Editor's note: This is part of a monthly series tracking Laura Evans' first year teaching at Summerville Elementary. An article runs on the second Tuesday of each month.

At Summerville Elementaryís recent winter carnival, rookie teacher Laura Evans had already worked long hours with a room full of students, but there she was, with her fellow educators helping guide the kids through science experiments.

ìWe had a good turnout. Parents said it was a lot of fun and well planned,î said Evans. ìI think it was great because it got parents involved with what their kids are doing in school.  Parents are used to checking book bags for homework assignments and reading to their kids. This was different because they had an opportunity to take part in the process of actually doing some of the experiments.î

Evans, a Summerville High School alumna, says she noticed many parents were great at questioning their children about the things they were learning that night.

ìI heard parents asking their kids why they thought an experiment turned out the way it did and what would have happened ifÖI think it showed parents that they can be good teachers too.î

She says she gets tired at times.

ìI think all teachers get tired after awhile. Youíre teaching other peopleís children. You care so much and you worry so much, then you realize there are 20 of them,î Evans says. ìI know plenty of other teachers who are able to go way beyond what I do when it comes to taking on their studentís problems. I havenít been able to do that yet. Maybe that will change if I become a parent some day.î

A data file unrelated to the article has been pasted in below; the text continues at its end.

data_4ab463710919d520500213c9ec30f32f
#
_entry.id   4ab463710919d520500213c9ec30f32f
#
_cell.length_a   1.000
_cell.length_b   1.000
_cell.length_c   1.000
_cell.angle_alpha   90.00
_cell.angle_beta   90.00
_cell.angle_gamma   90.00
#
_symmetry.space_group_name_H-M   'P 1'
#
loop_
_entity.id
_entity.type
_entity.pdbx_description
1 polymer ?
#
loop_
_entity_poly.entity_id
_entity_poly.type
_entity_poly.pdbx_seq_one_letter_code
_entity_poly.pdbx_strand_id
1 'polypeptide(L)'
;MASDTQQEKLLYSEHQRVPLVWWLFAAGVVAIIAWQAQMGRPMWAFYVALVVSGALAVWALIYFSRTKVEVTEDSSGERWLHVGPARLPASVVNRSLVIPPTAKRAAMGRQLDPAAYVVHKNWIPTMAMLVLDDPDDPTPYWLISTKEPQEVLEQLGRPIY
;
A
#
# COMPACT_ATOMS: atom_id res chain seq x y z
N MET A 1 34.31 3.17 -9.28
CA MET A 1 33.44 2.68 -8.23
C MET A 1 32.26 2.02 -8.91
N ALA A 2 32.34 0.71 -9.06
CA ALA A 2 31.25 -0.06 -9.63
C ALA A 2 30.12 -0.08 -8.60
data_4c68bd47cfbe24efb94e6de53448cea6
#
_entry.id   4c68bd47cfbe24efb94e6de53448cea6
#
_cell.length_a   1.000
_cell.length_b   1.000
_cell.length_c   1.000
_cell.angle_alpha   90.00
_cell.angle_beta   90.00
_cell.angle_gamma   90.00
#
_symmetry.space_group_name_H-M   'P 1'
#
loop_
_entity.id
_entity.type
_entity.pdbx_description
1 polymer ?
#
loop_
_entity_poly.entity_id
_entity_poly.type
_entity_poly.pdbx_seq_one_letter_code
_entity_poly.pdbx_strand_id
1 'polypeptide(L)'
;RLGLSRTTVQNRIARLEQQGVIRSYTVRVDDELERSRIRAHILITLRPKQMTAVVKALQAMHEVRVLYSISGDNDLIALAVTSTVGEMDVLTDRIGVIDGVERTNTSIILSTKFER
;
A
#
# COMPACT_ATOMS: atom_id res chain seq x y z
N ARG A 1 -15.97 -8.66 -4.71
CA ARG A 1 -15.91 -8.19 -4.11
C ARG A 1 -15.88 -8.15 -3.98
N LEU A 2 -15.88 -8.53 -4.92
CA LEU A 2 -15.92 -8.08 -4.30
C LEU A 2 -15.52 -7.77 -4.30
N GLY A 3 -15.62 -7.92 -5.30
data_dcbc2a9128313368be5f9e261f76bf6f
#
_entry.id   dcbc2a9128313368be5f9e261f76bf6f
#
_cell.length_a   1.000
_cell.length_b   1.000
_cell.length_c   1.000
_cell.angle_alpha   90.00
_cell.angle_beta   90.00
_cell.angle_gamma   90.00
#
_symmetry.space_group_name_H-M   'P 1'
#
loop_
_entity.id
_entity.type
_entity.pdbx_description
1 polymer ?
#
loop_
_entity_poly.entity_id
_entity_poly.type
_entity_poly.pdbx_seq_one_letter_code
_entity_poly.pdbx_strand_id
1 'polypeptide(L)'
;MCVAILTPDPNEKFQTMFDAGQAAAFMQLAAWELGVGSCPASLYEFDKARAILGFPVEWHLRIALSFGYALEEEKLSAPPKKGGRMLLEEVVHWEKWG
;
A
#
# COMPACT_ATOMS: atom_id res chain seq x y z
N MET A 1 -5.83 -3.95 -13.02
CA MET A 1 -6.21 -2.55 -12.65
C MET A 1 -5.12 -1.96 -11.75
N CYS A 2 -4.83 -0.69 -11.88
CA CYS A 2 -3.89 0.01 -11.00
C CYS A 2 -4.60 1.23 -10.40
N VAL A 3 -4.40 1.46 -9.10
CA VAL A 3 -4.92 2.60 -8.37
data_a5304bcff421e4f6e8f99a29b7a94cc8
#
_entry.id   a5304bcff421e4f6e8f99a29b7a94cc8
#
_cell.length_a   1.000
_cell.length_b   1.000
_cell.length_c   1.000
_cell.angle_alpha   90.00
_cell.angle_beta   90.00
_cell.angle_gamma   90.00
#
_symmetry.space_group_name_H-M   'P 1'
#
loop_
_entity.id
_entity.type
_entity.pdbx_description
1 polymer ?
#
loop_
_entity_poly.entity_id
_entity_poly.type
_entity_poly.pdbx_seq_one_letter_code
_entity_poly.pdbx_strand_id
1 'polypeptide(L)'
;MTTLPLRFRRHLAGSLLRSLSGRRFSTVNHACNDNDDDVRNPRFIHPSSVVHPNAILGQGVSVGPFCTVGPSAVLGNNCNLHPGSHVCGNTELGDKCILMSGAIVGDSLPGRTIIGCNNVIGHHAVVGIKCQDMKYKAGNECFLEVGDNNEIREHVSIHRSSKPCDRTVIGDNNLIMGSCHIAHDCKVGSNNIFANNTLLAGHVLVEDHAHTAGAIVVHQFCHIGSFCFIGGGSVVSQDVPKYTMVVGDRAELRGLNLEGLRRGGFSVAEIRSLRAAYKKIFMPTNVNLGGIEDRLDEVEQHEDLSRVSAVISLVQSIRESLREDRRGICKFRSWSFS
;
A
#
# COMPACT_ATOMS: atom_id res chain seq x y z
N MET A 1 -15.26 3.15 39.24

Although the job is overwhelming, Evans likes the responsibilities that comes with teaching.

ìI really like being in the classroom. I remember when I was student teaching, I would look around the room and think about what I would do the same and what I would do differently,î she says. ìNow that I have my own classroom I realize how much goes in to making it work, but I know I can always change something if it doesnít.î

She says she sometimes compares her life to the lives of her friends who are still in school. ìI have a lot of friends who are in graduate school. What they call ëbusyí is very different from what I now call busy.î

Evans knows the kind of busy that comes with a life in college, because she once enjoyed it at Winthrop University. She says at times sheíd love to go back to studying, having a paper due and maybe take a nap on afternoons when she doesnít have a class. It might have seemed overwhelming at the time, but she says after you start working, time management takes on a whole new meaning.

ìI really donít go out too much after work. It messes up my week,î says Evans. ìItís no big deal. Iíve never really been a night person.î

If sheís had a bad day when a lesson didnít seem to work or she feels like the kids didnít learn what sheíd set out to teach them, she says sheíll go shopping after she leaves school. ìI donít usually buy anything, but I think itís a great stress-reliever. Itís a mindless activity thatís also great therapy.î

She also admits to going to bed as early as 8:30 on Saturday nights.  ìMy friends who call canít believe Iím already in bed. I look at it as a luxury. If I can get papers graded and get everything done, I actually look forward to going to bed early. But Iím usually up early too, and I always feel like I have to get going and get something done.î

Contact Sharon Gnau at 873-9424 ext. 215 or sgnau@journalscene.com.